Society of Automotive Engineers: the
professional association of transportation-industry engineers. The SAE
sets most auto-industry standard for the testing, measuring, and designing
of automobiles and their components.
scrub radius: the distance from the point where the steering axis
intersects the ground to the longitudinal line that runs through the
center of the tire's contact patch. Also called "steering
sedan: as used by Car and Driver, the term
"sedan" refers to a fixed-roof car with at least four doors or
any fixed-roof two-door car with at least 33 cubic feet of rear interior
volume, according to measurements based on SAE standard J1100.
semi-elliptic leaf spring: a slightly curved leaf spring that is
attached to a car's body at its ends and to a suspension component near
its middle. One of the two body attachments is a shackle, which allows for
changes in the spring's length as it flexes up and down.
semi-trailing-arm suspension: an independent rear-suspension system
in which each wheel hub is located only by a large, roughly triangular arm
that pivots at two points. Viewed from the top, the line formed by the two
pivots is somewhere between parallel and perpendicular to the car's
series (tire): the numerical representation of a tire's aspect
ratio. A 50-series tire has an aspect ratio of 0.50.
shift gate: the mechanism in a transmission linkage that controls
the motion of the gearshift lever. The shift gate is usually an internal
mechanism; however, in some transmissions: including Ferrari five-speeds
and Mercedes-Benz automatics : the shift gate is an exposed guide around
the shift lever.
shock absorber: a device that converts motion into heat, usually by
forcing oil through small internal passages in a tubular housing. Used
primarily to dampen suspension oscillations, shock absorbers respond to
motion; their effects, therefore, are most obvious in transient maneuvers.
single-rate spring: a spring with a constant spring rate. For
example, if a 100-pound force deflects the spring by one inch, an
additional 100 pounds will deflect it one more inch, and so on until the
spring either bottoms or fails.
skidpad: a large area of smooth, flat pavement used for various
handling tests. Roadholding is measured by defining a large-diameter
circle (Car and Driver uses 300 feet) on the skidpad and measuring the
fastest speed at which the car can negotiate the circle without sliding
slip angle: the angular difference between the direction in which a
tire is rolling and the plane of its wheel. Slip angle is caused by
deflections in the tire's sidewall and tread during cornering. A linear
relationship between slip angles and cornering forces indicates an easily
slushbox: A slang for an automatic transmission.
SOHC: single overhead camshaft: an SOHC engine uses one camshaft in
each cylinder head to operate both the exhaust valves and the intake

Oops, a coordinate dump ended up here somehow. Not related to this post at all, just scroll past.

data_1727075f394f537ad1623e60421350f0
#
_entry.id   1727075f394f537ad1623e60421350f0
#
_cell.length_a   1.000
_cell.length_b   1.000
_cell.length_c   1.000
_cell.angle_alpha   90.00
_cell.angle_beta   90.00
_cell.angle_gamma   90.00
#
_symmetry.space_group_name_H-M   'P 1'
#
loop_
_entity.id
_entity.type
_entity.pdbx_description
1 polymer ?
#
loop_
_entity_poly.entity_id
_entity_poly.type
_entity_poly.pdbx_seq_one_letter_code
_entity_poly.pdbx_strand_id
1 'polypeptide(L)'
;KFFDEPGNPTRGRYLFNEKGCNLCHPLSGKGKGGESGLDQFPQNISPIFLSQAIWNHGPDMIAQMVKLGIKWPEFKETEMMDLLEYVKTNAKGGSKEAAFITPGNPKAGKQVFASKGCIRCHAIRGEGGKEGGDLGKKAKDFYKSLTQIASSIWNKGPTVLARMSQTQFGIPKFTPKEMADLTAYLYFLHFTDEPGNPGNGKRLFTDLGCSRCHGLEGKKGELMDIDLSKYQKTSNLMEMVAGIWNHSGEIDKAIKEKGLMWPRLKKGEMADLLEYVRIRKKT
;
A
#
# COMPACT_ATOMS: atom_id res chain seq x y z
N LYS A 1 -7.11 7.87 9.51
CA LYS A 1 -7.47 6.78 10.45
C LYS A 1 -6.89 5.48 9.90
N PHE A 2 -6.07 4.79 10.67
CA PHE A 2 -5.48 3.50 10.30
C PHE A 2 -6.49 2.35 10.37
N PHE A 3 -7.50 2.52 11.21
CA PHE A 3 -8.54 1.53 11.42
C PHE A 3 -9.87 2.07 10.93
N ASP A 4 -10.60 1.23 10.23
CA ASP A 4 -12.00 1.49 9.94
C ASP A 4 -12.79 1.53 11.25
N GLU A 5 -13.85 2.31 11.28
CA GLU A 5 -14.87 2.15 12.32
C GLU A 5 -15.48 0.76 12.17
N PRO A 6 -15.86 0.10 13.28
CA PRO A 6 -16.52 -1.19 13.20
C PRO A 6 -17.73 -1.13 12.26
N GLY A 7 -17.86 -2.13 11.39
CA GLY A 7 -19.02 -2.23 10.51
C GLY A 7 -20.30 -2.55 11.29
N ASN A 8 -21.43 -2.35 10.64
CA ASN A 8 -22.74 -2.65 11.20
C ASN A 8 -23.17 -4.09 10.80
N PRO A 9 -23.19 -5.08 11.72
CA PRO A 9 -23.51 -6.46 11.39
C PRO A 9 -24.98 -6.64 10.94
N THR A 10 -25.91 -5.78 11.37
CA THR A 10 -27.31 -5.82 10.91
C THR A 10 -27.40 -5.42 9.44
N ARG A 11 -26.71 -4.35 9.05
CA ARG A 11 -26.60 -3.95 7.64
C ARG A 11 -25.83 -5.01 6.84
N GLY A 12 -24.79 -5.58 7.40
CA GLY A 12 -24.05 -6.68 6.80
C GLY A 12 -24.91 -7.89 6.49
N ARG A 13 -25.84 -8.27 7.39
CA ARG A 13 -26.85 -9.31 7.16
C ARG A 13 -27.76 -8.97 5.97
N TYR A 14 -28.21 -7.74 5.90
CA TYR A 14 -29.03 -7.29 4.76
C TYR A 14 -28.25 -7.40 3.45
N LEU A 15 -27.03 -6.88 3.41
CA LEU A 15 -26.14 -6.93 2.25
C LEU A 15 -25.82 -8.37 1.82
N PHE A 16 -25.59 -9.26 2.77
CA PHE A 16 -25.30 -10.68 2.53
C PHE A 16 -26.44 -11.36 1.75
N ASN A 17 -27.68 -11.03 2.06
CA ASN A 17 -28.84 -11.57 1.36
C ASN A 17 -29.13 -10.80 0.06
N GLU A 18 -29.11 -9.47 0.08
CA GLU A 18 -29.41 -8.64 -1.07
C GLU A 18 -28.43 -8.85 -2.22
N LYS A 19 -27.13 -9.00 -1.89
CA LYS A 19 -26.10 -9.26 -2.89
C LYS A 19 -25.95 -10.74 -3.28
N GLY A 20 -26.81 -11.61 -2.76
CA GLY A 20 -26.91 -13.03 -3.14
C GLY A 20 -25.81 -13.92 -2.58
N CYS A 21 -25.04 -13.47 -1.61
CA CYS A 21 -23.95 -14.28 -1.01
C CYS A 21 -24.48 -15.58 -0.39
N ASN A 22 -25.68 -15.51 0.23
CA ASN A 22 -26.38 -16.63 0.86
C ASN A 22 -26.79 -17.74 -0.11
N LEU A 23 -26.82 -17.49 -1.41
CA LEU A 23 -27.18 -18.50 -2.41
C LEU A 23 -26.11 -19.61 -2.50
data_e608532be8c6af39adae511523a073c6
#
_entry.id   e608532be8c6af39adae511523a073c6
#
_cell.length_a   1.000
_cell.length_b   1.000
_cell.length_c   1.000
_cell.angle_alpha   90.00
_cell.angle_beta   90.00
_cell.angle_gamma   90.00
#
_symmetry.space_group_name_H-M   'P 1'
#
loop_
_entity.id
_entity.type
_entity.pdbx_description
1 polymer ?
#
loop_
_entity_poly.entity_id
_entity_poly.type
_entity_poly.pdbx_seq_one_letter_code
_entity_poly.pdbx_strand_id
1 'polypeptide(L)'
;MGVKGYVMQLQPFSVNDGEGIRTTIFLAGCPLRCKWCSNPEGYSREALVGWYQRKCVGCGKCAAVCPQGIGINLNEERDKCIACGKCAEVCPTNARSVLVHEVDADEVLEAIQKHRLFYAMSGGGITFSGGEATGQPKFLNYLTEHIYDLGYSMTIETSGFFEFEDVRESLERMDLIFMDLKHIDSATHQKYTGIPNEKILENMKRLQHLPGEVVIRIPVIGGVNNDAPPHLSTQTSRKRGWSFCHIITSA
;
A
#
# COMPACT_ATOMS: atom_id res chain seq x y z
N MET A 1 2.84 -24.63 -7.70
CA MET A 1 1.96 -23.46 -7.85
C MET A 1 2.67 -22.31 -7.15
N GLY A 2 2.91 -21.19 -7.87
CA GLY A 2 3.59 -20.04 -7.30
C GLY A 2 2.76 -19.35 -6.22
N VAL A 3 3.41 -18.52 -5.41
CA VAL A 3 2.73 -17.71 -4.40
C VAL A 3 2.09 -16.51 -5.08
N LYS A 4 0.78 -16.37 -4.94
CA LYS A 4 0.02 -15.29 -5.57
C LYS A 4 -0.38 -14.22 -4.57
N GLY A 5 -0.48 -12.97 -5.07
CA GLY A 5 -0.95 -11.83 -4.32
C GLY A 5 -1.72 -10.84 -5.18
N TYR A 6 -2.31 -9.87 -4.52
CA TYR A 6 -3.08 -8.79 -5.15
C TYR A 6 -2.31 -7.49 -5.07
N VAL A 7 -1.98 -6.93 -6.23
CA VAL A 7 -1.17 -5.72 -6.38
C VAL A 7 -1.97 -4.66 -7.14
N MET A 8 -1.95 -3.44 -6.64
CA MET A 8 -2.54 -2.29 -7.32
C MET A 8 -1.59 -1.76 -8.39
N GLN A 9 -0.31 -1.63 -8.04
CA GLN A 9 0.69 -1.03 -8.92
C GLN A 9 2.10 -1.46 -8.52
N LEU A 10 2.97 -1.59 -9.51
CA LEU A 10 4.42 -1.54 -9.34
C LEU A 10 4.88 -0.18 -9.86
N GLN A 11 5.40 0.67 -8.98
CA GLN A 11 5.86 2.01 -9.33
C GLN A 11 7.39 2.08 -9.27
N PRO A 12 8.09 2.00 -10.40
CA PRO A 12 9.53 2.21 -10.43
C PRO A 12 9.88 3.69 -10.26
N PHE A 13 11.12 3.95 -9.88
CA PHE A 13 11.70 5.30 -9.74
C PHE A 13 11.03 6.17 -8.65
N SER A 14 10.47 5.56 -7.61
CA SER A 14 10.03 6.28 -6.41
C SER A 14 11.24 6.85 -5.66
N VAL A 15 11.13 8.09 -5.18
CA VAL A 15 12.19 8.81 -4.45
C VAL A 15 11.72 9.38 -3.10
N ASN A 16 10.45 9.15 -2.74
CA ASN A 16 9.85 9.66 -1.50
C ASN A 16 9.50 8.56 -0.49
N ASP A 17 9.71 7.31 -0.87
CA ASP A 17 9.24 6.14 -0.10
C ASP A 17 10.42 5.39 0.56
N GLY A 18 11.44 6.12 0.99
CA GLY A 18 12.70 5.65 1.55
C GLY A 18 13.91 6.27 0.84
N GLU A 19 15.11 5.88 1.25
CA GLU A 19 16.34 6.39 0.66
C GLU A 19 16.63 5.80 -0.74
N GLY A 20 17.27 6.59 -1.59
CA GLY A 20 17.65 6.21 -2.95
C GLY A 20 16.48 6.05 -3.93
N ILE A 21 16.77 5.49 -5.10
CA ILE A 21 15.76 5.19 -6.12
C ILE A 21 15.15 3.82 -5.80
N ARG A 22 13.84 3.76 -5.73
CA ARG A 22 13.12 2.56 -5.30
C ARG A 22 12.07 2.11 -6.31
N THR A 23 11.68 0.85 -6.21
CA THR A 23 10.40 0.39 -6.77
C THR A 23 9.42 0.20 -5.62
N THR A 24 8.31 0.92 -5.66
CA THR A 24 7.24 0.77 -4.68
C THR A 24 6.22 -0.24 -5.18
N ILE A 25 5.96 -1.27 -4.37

space frame: a particular kind of tube frame that consists
exclusively of relatively short, small-diameter tubes. The tubes are
welded together in a configuration that loads them primarily in tension
spoiler: an aerodynamic device that changes the direction of
airflow in order to reduce lift or aerodynamic drag and/or improve engine
squat: the opposite of dive, squat is the dipping of a car's rear
end that occurs during hard acceleration. Squat is caused by a load
transfer from the front to the rear suspension.
steering axis: the line that intersects the upper and lower
steering pivots on a steered wheel. On a car with a strut suspension, the
steering axis is defined by the line through the strut mount on top and
the ball joint on the bottom.
steering feel: the general relationship between forces at the
steering wheel and handling. Ideally, the steering effort should increase
smoothly as the wheel is rotated away from center. In addition, the
steering effort should build as the cornering forces at the steered wheels
increase. Finally, the friction built into the steering mechanism should
be small in comparison with the handling-related steering forces.
steering gain: the relationship between yaw and the steering
wheel's position and effort. All three should be proportional and should
build up smoothly.
steering geometry: the group of design variables outside the
steering mechanism that affect steering behavior, including camber,
caster, linkage arrangement, ride steer, scrub radius, toe-in, and trail.
steering response: a subjective term that combines steering feel
and steering gain.
straight-line tracking: the ability of a car to resist road
irregularities and run in a straight line without steering corrections.
stroke: The distance between the extremes of a piston's travel in a
strut: a suspension element in which a reinforced shock absorber is
used as one of the wheel's locating members, typically by solidly bolting
the wheel hub to the bottom end of the strut.
sump: the space in the engine block under the crankshaft into which
the oil drains from its various applications.
supercharger: an air compressor used to force more air into an
engine than it can inhale on its own. The term is frequently applied only
to mechanically driven compressors, but it actually encompasses all
varieties of compressors-including turbochargers.